MSMEs need to prioritize technology adoption to streamline their operations and processes to prepare for business uncertainties. For a long time, the majority of small businesses in the country have not been able to progress technologically due to problems such as poor understanding and awareness, lack of capital to invest, lack of skilled workforce to operate it. , etc. and recent challenges related to COVID have occurred. Accelerating digitization in SMEs can help add $ 158-216 billion to India’s GDP by 2024.
Another important factor that can give a boost to the sector is skills development. The technology centers set up by the Ministry of MSMEs play a crucial role in the practical skills development training of more than 2 lakh of unemployed youth and industrial workforce per year. During the year 2019-2020, 18 technology centers set up across the country provided training to 2,73437 trainees, supported 43,563 units and generated revenues of 350.96 crore rupees.
What is the way forward for the sector?
Given the scale of the challenges, it is essential that the government strengthen its reforms and implement game-changing measures for the sector. The government should strive to make doing business easier, balance competition for local businesses and start-ups, expand the network of beneficiaries and increase transparency.
In terms of access to capital, pending or delayed payments to MSMEs should be accelerated. The government has taken steps to address it. Under Atma Nirbhar Bharat, a special provision was made to track late payments by CPSEs. Over 26,000 crore in contributions cleared by CPSE since the launch of the Atma Nirbhar Bharat program. However, in the future, the government may address this issue further by ensuring that payments to MSMEs through TReDS are closely monitored at the central level. The government is already encouraging MSMEs to use the TReDS platform, as it allows them to discount bills and obtain short-term loans from banks to temporarily resolve their late payment problem. To relieve the liquidity pressure on their working capital, MSMEs should be encouraged to go digital and increase all bills on the TReDS platform.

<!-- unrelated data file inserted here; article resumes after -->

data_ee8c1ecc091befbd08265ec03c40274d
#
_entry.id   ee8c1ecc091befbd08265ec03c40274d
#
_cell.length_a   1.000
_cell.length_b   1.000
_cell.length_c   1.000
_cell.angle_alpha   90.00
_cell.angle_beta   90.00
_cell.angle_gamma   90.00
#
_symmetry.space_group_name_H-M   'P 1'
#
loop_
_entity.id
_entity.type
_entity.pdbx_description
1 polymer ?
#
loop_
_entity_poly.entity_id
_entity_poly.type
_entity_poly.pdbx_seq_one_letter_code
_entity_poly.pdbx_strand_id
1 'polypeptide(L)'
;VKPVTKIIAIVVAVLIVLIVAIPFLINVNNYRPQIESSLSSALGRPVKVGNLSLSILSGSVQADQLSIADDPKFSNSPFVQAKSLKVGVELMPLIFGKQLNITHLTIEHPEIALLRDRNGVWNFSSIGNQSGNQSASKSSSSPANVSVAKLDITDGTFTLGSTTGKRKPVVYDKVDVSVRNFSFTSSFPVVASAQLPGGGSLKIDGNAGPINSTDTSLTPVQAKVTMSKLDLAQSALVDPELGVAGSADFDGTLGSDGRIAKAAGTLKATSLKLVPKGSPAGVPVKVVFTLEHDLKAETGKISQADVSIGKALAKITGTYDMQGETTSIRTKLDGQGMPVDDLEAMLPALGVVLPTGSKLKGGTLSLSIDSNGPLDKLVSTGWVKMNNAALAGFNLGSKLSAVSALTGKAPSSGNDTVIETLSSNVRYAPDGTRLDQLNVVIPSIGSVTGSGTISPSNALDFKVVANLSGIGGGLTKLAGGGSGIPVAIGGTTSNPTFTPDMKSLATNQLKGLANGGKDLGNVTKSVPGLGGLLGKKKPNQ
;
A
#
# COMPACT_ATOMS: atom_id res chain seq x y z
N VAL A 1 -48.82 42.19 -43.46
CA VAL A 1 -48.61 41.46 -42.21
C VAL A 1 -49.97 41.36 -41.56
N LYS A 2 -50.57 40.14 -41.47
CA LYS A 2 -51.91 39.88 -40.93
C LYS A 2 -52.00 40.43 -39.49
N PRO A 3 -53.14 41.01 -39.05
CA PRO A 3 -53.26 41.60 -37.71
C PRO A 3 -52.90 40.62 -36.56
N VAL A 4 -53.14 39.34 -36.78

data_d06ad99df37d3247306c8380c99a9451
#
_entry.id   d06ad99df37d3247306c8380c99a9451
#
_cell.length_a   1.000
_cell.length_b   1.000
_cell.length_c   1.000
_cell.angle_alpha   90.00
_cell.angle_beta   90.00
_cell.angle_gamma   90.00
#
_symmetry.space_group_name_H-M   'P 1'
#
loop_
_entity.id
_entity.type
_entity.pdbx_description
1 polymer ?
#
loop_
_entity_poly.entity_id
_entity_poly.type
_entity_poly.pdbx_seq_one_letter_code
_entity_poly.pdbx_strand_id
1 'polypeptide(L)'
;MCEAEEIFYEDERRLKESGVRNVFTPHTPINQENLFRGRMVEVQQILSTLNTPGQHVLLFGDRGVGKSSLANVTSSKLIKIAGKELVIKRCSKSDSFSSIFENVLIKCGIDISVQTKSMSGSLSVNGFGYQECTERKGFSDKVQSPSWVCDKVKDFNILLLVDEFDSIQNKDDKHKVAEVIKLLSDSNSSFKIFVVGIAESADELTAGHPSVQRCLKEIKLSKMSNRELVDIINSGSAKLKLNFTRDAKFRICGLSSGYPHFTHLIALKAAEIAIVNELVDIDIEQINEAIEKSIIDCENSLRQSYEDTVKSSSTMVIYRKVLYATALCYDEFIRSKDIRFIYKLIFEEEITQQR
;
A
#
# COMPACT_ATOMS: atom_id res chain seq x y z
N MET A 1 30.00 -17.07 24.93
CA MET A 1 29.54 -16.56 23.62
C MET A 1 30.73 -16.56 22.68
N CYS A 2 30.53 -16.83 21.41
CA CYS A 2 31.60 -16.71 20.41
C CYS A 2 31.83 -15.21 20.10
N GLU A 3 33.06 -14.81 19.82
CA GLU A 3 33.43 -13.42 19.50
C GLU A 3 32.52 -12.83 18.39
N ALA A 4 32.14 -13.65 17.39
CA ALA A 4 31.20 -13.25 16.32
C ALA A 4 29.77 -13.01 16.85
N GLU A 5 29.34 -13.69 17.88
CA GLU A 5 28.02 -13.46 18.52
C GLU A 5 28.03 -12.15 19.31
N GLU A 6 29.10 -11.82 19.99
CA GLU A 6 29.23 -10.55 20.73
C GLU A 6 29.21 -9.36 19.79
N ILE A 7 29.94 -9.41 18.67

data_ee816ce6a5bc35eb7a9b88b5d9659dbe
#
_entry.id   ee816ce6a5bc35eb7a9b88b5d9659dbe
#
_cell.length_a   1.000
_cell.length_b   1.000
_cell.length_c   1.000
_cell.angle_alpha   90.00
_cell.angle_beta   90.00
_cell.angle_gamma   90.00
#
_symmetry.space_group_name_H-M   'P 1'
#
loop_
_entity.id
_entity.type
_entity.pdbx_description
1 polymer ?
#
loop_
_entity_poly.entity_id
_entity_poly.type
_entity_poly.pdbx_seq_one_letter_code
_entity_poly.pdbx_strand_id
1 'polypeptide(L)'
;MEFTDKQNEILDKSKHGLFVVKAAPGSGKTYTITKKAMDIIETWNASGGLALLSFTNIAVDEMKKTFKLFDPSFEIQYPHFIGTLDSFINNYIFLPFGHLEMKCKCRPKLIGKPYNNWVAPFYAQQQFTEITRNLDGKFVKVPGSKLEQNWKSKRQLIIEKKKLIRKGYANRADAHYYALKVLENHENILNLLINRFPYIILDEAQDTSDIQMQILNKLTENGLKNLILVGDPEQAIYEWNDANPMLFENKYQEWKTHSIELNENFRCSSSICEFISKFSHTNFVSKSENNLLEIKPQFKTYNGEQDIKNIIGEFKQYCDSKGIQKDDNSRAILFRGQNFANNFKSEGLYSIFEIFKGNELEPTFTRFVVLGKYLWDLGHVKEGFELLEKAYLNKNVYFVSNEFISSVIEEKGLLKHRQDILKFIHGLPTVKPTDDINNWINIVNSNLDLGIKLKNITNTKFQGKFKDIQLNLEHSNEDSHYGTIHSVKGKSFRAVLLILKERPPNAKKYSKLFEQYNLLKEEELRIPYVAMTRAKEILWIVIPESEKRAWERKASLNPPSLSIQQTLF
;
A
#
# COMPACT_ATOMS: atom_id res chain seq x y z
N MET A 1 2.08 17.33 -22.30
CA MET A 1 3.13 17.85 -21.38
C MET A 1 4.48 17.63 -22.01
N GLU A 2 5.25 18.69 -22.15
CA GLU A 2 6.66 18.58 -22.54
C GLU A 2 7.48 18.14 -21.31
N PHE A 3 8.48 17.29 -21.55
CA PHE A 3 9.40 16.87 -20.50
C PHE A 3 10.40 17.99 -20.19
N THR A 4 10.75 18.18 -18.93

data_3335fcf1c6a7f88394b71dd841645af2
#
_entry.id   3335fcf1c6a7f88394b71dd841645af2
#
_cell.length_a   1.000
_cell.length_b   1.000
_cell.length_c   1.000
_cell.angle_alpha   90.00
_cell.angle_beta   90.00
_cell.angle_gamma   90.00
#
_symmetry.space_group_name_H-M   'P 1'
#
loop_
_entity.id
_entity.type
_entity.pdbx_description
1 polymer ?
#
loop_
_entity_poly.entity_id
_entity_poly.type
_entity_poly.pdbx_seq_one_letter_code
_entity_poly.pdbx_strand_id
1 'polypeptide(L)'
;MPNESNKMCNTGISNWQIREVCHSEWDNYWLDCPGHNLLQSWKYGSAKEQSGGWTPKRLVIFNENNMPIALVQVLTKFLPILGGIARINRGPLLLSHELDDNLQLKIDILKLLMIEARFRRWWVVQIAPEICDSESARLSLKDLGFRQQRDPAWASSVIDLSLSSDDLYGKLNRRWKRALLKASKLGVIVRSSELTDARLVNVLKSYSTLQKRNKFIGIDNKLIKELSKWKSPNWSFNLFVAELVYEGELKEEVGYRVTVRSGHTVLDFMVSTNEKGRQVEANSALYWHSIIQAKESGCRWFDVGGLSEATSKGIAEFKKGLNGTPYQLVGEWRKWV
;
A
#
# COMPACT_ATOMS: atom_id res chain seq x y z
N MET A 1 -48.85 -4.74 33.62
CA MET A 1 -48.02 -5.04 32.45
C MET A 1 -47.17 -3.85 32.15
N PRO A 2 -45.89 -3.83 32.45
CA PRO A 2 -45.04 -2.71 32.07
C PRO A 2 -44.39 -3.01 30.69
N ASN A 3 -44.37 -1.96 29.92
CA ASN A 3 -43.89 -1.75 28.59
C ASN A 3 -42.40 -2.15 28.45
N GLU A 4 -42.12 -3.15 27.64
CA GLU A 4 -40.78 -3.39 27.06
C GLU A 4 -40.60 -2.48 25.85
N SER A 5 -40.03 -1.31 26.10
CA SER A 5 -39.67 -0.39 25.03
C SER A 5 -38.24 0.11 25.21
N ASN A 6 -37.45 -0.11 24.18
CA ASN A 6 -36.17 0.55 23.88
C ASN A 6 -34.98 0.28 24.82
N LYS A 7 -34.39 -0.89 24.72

The sector will benefit if a thoughtful approach is taken and changes are implemented to make credit and capital more readily available to MSMEs. As a result, the lending ecosystem needs to be simplified and strengthened by leveraging digital technologies for a more transparent lending process and by assessing the credit risk of potential borrowers. NBFCs and digital lenders have the right degree of operational agility and technological capabilities to reach underserved MSMEs. This fact has been well identified by the government, as shown by the multiple initiatives taken to channel the capacities of NBFCs towards credit facilitation. These efforts can be streamlined further to empower NBFCs in funding MSMEs in the most efficient way. This will ensure their speedy recovery and catalyze eventual growth.
The MSME sector needs to revive for the Indian economy to fully recover. Once these challenges are met, the sector will get back on track, resulting in the revival of the Indian economy.
Shachindra Nath is Executive Chairman and Managing Director of U GRO Capital. The opinions expressed are personal.